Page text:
From his City flat with a view over the Thames, Peter Rees has a delightful 10-minute walk to his office at Guildhall taking him past architectural landmarks that include St Paul's Cathedral, a host of Wren spires, and City newcomer One New Change, a glittering new shopping complex on the corner of Cheapside. And Rees rules over it all.
He is the City of London's chief planning officer, the man responsible for the shape and skyline of the modern Square Mile, arbiter of buildings such as the Gherkin, The Heron apartment block that is under way close to Barbican, and the proposed Walkie Talkie tower on Fenchurch Street.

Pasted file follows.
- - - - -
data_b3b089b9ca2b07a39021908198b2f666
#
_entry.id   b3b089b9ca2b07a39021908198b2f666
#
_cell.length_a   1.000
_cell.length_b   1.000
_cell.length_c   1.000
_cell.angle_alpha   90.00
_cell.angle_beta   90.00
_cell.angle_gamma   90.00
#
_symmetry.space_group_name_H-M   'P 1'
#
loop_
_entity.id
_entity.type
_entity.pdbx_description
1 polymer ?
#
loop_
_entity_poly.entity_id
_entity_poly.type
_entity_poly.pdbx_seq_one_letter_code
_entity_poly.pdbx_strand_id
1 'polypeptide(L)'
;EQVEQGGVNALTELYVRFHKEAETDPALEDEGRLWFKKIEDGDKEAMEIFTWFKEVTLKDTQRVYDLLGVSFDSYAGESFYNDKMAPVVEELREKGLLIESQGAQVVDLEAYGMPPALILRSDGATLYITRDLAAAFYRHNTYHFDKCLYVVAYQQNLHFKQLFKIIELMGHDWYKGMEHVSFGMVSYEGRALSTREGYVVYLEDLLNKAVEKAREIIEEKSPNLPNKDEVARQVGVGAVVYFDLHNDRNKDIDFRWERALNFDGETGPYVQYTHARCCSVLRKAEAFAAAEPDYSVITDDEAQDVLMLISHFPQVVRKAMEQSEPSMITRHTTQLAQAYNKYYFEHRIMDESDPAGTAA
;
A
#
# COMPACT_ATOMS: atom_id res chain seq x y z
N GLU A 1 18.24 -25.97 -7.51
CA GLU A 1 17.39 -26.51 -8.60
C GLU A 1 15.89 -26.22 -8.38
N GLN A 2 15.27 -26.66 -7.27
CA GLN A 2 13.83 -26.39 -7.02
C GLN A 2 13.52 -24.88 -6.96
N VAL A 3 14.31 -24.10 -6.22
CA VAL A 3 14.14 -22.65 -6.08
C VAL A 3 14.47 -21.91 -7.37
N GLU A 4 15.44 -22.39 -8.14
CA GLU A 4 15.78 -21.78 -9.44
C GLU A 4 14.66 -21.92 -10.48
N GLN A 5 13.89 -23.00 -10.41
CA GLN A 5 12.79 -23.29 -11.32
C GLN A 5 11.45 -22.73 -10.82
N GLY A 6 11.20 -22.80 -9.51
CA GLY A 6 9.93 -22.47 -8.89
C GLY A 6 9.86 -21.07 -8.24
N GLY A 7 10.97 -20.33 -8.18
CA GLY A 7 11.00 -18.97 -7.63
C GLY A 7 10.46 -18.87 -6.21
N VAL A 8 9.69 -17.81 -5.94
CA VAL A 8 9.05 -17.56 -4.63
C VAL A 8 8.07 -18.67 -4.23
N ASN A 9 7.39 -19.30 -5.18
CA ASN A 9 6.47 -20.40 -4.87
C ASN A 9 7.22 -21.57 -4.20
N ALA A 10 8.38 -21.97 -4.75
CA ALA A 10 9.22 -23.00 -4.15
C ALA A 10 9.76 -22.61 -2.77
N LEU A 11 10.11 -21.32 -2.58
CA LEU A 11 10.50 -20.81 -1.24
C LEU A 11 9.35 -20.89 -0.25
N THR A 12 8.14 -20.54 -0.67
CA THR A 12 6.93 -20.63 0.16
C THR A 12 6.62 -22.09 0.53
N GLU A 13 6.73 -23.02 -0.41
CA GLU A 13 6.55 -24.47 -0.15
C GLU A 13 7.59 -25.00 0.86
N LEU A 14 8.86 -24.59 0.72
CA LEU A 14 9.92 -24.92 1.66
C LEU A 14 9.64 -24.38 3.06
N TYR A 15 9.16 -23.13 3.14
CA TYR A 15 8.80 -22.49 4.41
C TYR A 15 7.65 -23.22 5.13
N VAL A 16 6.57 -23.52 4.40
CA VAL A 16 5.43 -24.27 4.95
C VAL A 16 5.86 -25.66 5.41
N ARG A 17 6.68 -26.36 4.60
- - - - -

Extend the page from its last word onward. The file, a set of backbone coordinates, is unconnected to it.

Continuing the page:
His mission is not only to protect the area's historic fabric and its reputation as a leading financial centre, but to make it a convivial place in which to live as well as work. Rees wants the City to attract home buyers, shoppers and tourists: to be a rival for the West End. This has involved bringing back a "sense of neighbourhood" to the City's complex commercial and residential pockets.
"It gives me great pleasure that I can now buy bread in Bread Street," he says. This has not been possible since the Great Fire, but Rees is a customer of fashionable Le Pain Quotidien bakery-patisserie near Paternoster Square.
"I can't yet buy milk in Milk Street," he admits. "But that's my aim - we're working on it." One of his buzzwords is "placemaking", by which he means the art of linking up spaces between buildings and pedestrian routes - 90 per cent of all journeys in the City are made on foot - providing public areas where locals can relax. There are, surprisingly, 150 parks and gardens.